With this background, it now becomes appropriate to delineate the test the Court is applying pursuant to the decided cases with respect to the government's burden to demonstrate the absence of taint from the immunized testimony, and its corollary, the existence of independent knowledge by witnesses for the government. The Kastigar Opinion states that use immunity "prevents the prosecutorial authorities from using the compelled testimony in any respect, and it therefore insures that the testimony cannot lead to the infliction of criminal penalties on the witness." 406 U.S. 453, 92 S. Ct. 1653, 32 L. Ed. 2d 212.
Based on this Kastigar language, defendant argues that dismissal is here required as a matter of law because the government "faces the impossible prospect of tracing all of the evidence accumulated during the course of the investigation and used as investigatory leads to sources wholly independent of the immunized testimony. Each step of the investigative chain by which the evidence presented was obtained must be documented or accounted for."
Defendant goes on to claim that, if the Court chooses not to dismiss the indictment outright, the government must "at the very least, call each witness, all grand jury and trial witnesses, all grand jurors, and each member of the prosecution staff who has assisted in this case."
As counsel has explained several times at oral argument, in defendant's view the government must, in essence, prove a negative: that, whatever instruction may have been given to grand jurors or witnesses, or whatever the evidence may indicate with respect to the independence of a witness' testimony in relation to Poindexter's immunized testimony in Congress, the government must demonstrate affirmatively that the immunized testimony did not, somehow, in some way, come to the attention of the witnesses, prosecuting attorneys, or grand jurors, and had an influence on their thinking, even one for which they cannot at this time consciously account.
The Court rejects this absolutist approach. There is no question but that language can be found in a few isolated decisions, particularly in United States v. McDaniel, 482 F.2d 305 (8th Cir. 1973), to support defendant's position.
However, with respect to its broad language, McDaniel stands alone. Even the Eighth Circuit has since 1973 abandoned the McDaniel standard.
Similarly, the other Courts of Appeals have criticized McDaniel and have refused to follow it. Typical in that regard is the recent decision of the First Circuit in United States v. Serrano, 870 F.2d 1, 17-18 (1st Cir. 1989). There, the Court stated flatly that it "disagree[d] with the Eighth Circuit's statement in McDaniel, 482 F.2d 311, that, where the prosecutor has been exposed to the immunized testimony, 'the government is confronted with an insurmountable task in discharging the heavy burden' of proving no nonevidentiary use," and it suggested that the McDaniel approach "amounts to a per se rule that would in effect grant a defendant transactional immunity," 870 F.2d at 17, in contravention of Kastigar.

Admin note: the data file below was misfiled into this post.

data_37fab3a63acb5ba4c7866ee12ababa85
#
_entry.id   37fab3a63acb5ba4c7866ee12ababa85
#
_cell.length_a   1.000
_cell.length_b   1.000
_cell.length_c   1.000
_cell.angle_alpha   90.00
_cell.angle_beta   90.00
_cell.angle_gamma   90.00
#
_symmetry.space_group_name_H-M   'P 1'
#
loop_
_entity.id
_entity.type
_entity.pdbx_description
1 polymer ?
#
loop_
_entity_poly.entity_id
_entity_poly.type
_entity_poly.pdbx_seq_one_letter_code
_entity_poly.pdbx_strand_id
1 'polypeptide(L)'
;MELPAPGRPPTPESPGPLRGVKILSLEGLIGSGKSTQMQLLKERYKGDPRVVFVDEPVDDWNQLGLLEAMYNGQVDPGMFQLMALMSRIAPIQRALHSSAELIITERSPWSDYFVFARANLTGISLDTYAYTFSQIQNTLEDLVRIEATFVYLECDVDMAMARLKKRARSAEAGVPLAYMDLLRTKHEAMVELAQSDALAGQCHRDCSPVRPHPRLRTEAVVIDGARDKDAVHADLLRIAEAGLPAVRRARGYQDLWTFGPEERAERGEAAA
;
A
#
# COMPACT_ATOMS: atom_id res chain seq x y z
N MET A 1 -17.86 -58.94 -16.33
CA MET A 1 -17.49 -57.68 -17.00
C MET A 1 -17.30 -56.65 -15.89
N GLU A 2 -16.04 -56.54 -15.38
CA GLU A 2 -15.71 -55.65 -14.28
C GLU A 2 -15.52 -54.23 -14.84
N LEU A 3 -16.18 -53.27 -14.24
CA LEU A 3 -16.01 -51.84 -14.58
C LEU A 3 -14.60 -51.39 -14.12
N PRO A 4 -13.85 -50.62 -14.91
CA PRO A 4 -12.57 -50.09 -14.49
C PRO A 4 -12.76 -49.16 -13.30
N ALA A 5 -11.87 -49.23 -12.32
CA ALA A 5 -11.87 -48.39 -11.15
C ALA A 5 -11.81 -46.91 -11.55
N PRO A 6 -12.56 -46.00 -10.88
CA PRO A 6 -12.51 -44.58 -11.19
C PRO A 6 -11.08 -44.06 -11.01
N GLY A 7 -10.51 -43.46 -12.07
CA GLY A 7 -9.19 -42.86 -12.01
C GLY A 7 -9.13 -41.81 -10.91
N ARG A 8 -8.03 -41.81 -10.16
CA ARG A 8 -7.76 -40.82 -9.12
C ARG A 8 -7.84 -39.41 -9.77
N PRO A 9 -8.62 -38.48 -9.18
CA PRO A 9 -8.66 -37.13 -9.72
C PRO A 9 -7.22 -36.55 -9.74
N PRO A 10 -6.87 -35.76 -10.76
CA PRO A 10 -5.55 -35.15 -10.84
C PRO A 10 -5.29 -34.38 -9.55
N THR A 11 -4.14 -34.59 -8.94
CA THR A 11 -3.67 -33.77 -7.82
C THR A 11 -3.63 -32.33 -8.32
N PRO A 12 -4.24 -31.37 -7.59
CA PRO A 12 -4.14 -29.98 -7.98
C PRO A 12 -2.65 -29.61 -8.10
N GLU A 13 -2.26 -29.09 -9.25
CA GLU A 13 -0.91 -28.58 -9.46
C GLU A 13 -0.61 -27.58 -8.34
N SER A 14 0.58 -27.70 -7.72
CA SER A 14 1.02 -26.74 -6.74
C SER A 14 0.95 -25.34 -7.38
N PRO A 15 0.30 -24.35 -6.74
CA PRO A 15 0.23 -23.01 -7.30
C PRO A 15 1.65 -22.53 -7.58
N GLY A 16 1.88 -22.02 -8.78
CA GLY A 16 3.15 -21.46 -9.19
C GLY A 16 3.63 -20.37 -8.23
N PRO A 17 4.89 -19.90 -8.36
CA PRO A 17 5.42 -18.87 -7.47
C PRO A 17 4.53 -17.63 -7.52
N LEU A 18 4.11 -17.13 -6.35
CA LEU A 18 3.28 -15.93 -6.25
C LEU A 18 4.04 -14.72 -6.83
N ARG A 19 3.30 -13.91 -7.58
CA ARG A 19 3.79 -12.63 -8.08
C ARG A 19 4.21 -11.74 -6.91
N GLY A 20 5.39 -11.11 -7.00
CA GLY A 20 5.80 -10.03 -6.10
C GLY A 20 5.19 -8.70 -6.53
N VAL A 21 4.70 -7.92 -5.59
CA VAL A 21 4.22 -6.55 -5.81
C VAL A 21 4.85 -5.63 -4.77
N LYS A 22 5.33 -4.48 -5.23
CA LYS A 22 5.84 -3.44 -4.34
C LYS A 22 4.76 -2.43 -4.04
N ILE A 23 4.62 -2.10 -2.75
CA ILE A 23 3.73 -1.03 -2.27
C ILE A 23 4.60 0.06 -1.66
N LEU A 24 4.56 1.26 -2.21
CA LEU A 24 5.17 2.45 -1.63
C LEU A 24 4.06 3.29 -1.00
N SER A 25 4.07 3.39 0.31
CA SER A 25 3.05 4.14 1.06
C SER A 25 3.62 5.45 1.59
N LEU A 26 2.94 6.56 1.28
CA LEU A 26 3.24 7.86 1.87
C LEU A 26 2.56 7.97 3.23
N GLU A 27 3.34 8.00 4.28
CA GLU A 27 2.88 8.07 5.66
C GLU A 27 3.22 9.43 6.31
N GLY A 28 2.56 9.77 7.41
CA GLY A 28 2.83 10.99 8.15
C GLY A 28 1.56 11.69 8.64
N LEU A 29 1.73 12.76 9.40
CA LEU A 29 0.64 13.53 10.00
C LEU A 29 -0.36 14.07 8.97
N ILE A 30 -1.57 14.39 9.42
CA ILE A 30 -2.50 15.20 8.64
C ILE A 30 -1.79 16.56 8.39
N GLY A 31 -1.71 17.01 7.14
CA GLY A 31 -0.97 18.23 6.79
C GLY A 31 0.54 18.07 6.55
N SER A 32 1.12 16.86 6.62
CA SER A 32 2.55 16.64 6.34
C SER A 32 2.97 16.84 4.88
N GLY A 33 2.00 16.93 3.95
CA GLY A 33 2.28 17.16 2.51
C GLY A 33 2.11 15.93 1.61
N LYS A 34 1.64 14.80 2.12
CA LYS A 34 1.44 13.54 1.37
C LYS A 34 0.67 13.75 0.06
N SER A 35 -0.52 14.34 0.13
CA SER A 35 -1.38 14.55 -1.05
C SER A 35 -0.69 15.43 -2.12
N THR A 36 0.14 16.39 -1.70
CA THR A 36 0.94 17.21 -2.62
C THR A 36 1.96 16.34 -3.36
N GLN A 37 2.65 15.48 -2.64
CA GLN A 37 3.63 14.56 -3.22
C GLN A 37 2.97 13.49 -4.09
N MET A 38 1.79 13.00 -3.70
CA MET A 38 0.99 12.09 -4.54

A number of recent decisions which have discussed the Kastigar rule in detail mandate application of the rule in a manner that falls short of the broad view espoused by the defendant. Most important for present purposes is the decision of the Court of Appeals for this Circuit in United States v. Rinaldi, 257 U.S. App. D.C. 298, 808 F.2d 1579 (D.C.Cir. 1987). The court made it clear in that case that where a witness is approached and developed independently of the immunized testimony, or where the law enforcement authorities would have inevitably learned from that independent witness the information that was to be the subject of his trial testimony, no breach of use immunity occurs even if the witness was exposed to the immunized statements. 808 F.2d at 1583. The court further concluded that, if the trial judge could properly find as a fact that a non-immunized witness would inevitably have led the government to yet another witness, the second witness could testify at trial even though he was also identified through immunized statements. Finally, where it appears that the government contacted a witness prior to the grant of immunity, that witness may testify as to what he knows, unless his testimony was influenced by immunized statements that are not "essentially irrelevant to the government's case." 808 F.2d at 1584. Other Circuits are in agreement with the Rinaldi rulings or they further expand upon them, as indicated below. Accordingly, the following principles may be distilled from the appellate rulings.
The Court must satisfy itself, and it must be able to find as a fact, that prophylactic measures were taken which, as a practical matter, as distinguished from absolute theoretical certainty, ensure that the evidence to be used at trial was untainted. See United States v. Byrd, 765 F.2d 1524, 1528-32 (11th Cir. 1985). If in spite of proper precautions, there is some evidence of taint, the indictment will not be dismissed if the untainted evidence is beyond a reasonable doubt substantial. Serrano, 870 F.2d at 15-16; Byrd, 765 F.2d at 1530-31 & n.8; United States v. Gregory, 730 F.2d 692, 698 (11th Cir. 1984). Moreover, even if the evidence of taint is substantial, the validity of the indictment and of any conviction secured thereunder will still be sustained if the evidence provided by the government's witnesses was derived independently of the immunized testimony. See Rinaldi, 808 F.2d at 1583; Byrd, supra; United ...